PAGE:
By Michelle Grattan, University of Canberra
After a day-long government assault on Human Rights Commission president Gillian Triggs, she’s still in place and Labor has asked the police to investigate the conduct of Attorney-General George Brandis.
It’s not exactly been a political triumph.
An embattled government has embarked on an unnecessary fight, all because it is furious about the commission’s “forgotten children” report.
Its main beef is that the inquiry was started after the Coalition – which has released a large number of children – came to power, rather than under Labor, when the numbers were at a peak.
The government may indeed have a reasonable argument on timing. But the political cost of its vendetta, the full details of which emerged at a Senate estimates hearing on Tuesday, is mainly to itself.
It looks to be persecuting the woman who’s stood up for the children.
It flaunts its prejudice. Liberal senator Ian Macdonald, chair of the estimates committee, said he hadn’t even read the report. “I don’t waste my time reading documents I am going to take no notice of,” he told Sky.
And, unless Triggs suddenly crumples, the government can’t win. Brandis made it clear there was no allegation of misconduct against her. Her statutory five year term runs to mid-2017.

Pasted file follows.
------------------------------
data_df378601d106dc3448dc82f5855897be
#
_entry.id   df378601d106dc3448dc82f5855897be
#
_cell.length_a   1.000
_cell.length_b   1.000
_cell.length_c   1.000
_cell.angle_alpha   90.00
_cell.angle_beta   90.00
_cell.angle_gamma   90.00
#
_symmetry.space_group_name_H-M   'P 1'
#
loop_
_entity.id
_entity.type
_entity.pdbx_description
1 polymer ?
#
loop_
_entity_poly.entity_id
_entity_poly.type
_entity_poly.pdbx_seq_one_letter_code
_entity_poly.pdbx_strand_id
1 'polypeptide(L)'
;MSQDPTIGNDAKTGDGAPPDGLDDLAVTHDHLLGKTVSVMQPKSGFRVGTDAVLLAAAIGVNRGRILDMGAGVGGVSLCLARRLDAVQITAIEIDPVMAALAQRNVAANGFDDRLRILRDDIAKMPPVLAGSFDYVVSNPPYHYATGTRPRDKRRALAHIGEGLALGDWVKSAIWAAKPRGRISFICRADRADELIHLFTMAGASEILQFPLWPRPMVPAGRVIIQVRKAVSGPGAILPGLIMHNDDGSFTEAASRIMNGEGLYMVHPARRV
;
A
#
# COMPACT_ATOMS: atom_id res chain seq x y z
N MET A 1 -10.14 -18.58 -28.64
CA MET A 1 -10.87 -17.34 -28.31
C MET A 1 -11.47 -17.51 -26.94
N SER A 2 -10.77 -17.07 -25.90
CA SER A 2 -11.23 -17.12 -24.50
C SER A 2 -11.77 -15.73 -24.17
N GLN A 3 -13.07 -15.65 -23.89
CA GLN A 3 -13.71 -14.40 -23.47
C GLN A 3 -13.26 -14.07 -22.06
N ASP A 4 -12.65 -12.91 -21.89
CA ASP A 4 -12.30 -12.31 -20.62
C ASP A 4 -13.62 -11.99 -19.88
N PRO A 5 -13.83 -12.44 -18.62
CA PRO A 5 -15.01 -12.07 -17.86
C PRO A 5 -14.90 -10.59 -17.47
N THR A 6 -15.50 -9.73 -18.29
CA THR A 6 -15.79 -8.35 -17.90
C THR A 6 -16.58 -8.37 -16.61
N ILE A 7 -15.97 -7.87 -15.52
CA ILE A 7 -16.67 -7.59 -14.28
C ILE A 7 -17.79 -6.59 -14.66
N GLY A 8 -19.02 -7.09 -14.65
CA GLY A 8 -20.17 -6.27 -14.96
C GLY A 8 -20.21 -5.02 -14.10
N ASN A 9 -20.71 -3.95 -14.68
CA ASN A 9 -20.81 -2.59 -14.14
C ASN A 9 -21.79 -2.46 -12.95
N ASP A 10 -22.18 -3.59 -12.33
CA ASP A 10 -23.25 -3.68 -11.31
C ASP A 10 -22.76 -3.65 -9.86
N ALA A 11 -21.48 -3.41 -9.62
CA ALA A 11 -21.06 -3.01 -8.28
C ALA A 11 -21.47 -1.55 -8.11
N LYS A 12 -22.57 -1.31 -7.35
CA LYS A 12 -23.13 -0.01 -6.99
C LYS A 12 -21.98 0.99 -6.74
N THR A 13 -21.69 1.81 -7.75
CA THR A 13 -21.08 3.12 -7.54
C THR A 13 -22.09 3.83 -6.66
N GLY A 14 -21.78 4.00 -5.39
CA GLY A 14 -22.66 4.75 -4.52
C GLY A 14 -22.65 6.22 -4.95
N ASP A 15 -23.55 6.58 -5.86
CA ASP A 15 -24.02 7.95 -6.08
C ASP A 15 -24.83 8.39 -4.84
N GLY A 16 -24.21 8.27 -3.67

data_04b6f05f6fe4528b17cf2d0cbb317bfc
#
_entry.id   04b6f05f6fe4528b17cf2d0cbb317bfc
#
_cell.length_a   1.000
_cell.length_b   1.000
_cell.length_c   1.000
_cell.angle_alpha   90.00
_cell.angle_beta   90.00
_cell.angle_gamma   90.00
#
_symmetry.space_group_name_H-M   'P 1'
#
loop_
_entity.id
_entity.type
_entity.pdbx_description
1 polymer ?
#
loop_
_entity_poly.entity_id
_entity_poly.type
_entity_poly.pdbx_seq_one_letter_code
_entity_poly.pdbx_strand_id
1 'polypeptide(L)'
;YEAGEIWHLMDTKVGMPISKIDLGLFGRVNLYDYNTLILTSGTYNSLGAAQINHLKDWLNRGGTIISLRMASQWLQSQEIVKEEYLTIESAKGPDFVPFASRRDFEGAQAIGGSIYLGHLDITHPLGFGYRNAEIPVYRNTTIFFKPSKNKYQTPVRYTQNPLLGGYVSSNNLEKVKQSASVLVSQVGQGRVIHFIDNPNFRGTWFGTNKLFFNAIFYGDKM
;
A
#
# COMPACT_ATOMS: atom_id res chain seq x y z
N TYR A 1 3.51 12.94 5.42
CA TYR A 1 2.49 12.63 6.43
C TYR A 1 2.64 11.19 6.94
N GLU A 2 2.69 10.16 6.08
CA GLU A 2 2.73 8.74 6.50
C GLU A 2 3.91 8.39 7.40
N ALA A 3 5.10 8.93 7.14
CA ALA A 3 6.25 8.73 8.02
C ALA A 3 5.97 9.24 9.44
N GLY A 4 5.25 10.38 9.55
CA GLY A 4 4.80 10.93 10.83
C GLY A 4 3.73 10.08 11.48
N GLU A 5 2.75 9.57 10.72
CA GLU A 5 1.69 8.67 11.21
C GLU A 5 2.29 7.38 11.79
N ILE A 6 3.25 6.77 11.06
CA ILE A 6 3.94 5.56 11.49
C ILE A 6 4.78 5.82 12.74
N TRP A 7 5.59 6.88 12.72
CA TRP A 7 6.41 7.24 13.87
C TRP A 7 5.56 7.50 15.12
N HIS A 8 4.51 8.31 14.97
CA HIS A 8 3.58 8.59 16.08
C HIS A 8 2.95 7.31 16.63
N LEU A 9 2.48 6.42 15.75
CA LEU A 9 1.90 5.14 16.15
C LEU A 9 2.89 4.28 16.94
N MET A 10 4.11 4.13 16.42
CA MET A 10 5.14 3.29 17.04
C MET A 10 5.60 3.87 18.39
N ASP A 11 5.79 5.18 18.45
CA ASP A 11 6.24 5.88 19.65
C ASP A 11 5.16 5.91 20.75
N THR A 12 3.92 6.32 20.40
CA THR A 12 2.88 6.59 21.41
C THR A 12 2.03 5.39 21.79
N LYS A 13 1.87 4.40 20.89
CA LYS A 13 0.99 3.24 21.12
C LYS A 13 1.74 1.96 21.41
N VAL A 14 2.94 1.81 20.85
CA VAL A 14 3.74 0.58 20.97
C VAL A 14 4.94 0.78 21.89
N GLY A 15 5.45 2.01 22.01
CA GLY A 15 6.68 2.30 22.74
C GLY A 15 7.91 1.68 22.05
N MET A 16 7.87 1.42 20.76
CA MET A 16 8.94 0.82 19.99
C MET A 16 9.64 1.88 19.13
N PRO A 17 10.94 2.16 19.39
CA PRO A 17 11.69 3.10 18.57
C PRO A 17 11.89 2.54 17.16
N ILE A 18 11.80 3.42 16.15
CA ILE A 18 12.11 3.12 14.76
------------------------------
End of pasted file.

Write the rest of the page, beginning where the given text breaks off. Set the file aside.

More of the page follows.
It took backbencher Craig Laundy, speaking in the Liberal party room, to point to a better tactic. Laundy told his colleagues he’d just spent a week in his Sydney electorate of Reid, a “compassionate place”, and he was getting push back. The government should be focusing on the children, not shooting the messenger, he said.
But Abbott, programmed for aggression, had Triggs squarely in his sights at question time, and evidence to the committee during Tuesday documented how Brandis had sent his emissary, armed with a modest lump of sugar, to see if Triggs could be pushed out.
At the committee hearing, the scene was surreal, with the key players on both sides of the battle sitting cheek by jowl to face the questioning senators.
Triggs recounted how in a February 3 meeting, the Attorney-General’s departmental secretary Chris Moraitis informed her “he had been asked to deliver the message from the Attorney that he required my resignation. … [Moraitis] told me that no reason had been given”.
The secretary had also “said that I would be offered other work with the government” in some advisory capacity using her expertise as an international lawyer.
Triggs said she had no doubt the seeking of her resignation and the offer of a future role were “connected”.